Most of us in the field of holistic medicine could spend hours discussing different approaches to food and diet. However, I think that we often overlook the power that a diet varied in an abundance of spices can provide.
Capsaicin, the oily compound in cayenne and its peppery cousins, is the active ingredient in many prescription and over-the-counter creams, ointments, and patches for arthritis and muscle pain; it’s also used for treating shingles pain and diabetes-related nerve pain.
Turmeric is a spice that is often used as a foodflavouring in Asian dishes. It belongs to the ginger family. It is also known as Indian saffron, jianghuang, haridra, haldi, as the major ingredient of curry powder 2, and as a bright yellow orange food colouring agent (E100).
Cumin seeds, whose scientific name is Cuminumcyminum, are an excellent source of iron, a mineral that plays many vital roles in the body. Iron is an integral component of hemoglobin, which transports oxygen from the lungs to all body cells, and is also part of key enzyme systems for energy production and metabolism.
Thyme has a long history of use in natural medicine in connection with chest and respiratory problems including coughs, bronchitis, and chest congestion. Only recently, however, have researchers pinpointed some of the components in thyme that bring about its healing effects.
Ginger has a long history of use for relieving digestive problems such as nausea, loss of appetite, motion sickness and pain.The root or underground stem (rhizome) of the ginger plant can be consumed fresh, powdered, dried as a spice, in oil form or as juice.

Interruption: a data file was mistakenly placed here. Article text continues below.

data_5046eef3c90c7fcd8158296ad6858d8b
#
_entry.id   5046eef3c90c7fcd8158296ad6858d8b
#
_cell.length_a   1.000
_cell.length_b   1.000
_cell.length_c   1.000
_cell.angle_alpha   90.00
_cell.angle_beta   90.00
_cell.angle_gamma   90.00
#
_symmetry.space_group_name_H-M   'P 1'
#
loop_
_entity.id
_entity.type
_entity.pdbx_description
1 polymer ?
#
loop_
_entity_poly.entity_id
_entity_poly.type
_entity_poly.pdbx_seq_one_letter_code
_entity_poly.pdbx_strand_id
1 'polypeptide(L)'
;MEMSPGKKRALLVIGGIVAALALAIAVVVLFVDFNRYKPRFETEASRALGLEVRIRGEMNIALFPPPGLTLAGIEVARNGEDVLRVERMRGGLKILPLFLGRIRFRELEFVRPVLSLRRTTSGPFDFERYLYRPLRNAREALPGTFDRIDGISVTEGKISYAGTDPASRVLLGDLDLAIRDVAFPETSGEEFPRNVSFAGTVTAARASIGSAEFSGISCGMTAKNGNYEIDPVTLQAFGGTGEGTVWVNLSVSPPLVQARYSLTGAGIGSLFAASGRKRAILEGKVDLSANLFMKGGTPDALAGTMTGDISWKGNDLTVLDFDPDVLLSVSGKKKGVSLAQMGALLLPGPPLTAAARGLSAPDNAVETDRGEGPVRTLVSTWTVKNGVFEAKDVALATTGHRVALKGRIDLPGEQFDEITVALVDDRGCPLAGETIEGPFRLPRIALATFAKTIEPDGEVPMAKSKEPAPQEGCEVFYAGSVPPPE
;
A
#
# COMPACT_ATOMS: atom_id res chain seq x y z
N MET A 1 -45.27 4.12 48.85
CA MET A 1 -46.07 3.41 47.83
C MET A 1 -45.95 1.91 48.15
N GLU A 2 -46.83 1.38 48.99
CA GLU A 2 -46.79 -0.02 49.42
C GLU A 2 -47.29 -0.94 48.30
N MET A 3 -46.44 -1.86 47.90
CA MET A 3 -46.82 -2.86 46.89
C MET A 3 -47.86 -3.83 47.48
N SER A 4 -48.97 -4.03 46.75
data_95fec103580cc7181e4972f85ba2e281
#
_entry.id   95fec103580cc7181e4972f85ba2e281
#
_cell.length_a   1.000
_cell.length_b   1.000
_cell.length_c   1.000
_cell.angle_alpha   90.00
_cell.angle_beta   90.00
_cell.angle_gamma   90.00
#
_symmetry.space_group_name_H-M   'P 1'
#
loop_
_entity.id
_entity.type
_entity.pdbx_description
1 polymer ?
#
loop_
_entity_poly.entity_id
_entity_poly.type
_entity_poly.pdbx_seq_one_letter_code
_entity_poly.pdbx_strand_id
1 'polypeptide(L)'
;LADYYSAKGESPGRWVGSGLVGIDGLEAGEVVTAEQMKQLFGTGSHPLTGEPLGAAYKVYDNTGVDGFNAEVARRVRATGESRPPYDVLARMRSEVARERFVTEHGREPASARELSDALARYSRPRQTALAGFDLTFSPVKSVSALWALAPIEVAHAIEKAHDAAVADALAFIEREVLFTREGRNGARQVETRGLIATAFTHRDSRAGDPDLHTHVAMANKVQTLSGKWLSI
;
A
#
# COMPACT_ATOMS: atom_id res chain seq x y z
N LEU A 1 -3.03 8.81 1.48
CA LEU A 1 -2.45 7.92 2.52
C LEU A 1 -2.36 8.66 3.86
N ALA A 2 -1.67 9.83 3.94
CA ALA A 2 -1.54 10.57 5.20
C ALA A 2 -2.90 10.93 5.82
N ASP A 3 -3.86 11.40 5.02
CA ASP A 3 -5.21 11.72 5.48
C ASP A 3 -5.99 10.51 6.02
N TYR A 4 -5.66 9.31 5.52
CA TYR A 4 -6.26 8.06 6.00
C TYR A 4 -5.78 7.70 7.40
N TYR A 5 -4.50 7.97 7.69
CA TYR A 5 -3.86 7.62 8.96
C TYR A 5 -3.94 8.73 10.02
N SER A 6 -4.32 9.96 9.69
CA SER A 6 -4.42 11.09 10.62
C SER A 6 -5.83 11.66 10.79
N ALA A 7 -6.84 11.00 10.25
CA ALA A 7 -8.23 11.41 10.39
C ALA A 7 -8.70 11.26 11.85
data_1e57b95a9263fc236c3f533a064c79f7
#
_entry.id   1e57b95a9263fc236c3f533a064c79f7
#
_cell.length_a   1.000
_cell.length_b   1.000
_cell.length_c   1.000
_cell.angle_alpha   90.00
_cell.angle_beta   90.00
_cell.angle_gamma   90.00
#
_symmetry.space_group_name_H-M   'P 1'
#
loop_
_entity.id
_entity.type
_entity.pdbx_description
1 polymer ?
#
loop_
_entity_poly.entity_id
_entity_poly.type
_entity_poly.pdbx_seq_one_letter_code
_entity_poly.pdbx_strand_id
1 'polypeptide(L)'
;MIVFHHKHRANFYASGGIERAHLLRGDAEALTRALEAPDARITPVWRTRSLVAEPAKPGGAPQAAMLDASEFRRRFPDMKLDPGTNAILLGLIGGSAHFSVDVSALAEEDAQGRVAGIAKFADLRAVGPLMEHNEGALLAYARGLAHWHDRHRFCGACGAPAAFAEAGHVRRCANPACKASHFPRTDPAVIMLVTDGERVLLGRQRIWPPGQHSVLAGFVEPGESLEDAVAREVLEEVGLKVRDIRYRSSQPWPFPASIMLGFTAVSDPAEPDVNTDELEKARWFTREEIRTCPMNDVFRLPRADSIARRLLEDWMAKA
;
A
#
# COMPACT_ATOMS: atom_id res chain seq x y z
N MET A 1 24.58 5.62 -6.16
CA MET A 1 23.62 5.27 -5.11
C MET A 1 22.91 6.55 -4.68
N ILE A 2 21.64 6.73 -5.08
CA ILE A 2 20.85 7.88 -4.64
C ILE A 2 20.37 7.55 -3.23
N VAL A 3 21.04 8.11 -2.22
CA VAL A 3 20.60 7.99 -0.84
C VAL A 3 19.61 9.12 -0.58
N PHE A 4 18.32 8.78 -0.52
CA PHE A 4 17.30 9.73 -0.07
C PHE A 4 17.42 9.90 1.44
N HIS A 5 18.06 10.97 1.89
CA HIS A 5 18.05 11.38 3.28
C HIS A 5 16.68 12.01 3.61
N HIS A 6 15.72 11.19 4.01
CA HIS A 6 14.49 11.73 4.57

Basil has been shown to provide protection against unwanted bacterial growth. These anti-bacterial properties of basil are not associated with its unique flavonoids, but instead with its volatile oils, which contain estragole, linalool, cineole, eugenol, sabinene, myrcene, and limonene.
Cinnamon has been proven to fight fungal, bacterial, and viral elements in foods, thus preventing spoilage. It’s no surprise that in the Middle Ages, when food spoilage was far more frequent due to lack of refrigeration, many recipes, both sweet and savory, were flavored with the spice.
One of the earliest reported or documented uses of rosemary for health reasons was as a cognitive stimulant. It was said to improve memory and help to increase intelligence and focus. While many of those claims are still being researched and studied, its effects on the brain do indicate an increase in memory retention, which is never a bad thing; keeping your mind quick will help to keep it young.